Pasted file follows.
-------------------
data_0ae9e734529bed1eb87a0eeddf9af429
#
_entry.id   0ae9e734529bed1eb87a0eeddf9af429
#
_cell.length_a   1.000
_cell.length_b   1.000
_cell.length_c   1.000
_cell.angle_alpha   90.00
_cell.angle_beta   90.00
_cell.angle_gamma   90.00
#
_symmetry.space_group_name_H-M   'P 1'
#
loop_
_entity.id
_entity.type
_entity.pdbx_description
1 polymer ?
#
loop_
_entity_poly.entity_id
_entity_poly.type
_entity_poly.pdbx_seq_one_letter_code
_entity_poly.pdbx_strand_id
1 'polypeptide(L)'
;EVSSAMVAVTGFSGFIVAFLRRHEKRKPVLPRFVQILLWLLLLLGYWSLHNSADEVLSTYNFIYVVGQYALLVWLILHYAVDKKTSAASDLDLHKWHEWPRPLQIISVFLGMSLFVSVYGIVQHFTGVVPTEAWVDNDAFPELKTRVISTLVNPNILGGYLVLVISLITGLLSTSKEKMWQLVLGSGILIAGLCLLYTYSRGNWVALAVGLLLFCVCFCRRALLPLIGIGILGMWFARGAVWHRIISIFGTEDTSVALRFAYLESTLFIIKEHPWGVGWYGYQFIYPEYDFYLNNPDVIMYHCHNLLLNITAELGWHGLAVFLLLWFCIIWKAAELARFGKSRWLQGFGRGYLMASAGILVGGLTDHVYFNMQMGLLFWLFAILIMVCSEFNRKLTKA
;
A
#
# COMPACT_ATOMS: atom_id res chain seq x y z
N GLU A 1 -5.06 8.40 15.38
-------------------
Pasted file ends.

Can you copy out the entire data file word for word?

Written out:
data_0ae9e734529bed1eb87a0eeddf9af429
#
_entry.id   0ae9e734529bed1eb87a0eeddf9af429
#
_cell.length_a   1.000
_cell.length_b   1.000
_cell.length_c   1.000
_cell.angle_alpha   90.00
_cell.angle_beta   90.00
_cell.angle_gamma   90.00
#
_symmetry.space_group_name_H-M   'P 1'
#
loop_
_entity.id
_entity.type
_entity.pdbx_description
1 polymer ?
#
loop_
_entity_poly.entity_id
_entity_poly.type
_entity_poly.pdbx_seq_one_letter_code
_entity_poly.pdbx_strand_id
1 'polypeptide(L)'
;EVSSAMVAVTGFSGFIVAFLRRHEKRKPVLPRFVQILLWLLLLLGYWSLHNSADEVLSTYNFIYVVGQYALLVWLILHYAVDKKTSAASDLDLHKWHEWPRPLQIISVFLGMSLFVSVYGIVQHFTGVVPTEAWVDNDAFPELKTRVISTLVNPNILGGYLVLVISLITGLLSTSKEKMWQLVLGSGILIAGLCLLYTYSRGNWVALAVGLLLFCVCFCRRALLPLIGIGILGMWFARGAVWHRIISIFGTEDTSVALRFAYLESTLFIIKEHPWGVGWYGYQFIYPEYDFYLNNPDVIMYHCHNLLLNITAELGWHGLAVFLLLWFCIIWKAAELARFGKSRWLQGFGRGYLMASAGILVGGLTDHVYFNMQMGLLFWLFAILIMVCSEFNRKLTKA
;
A
#
# COMPACT_ATOMS: atom_id res chain seq x y z
N GLU A 1 -5.06 8.40 15.38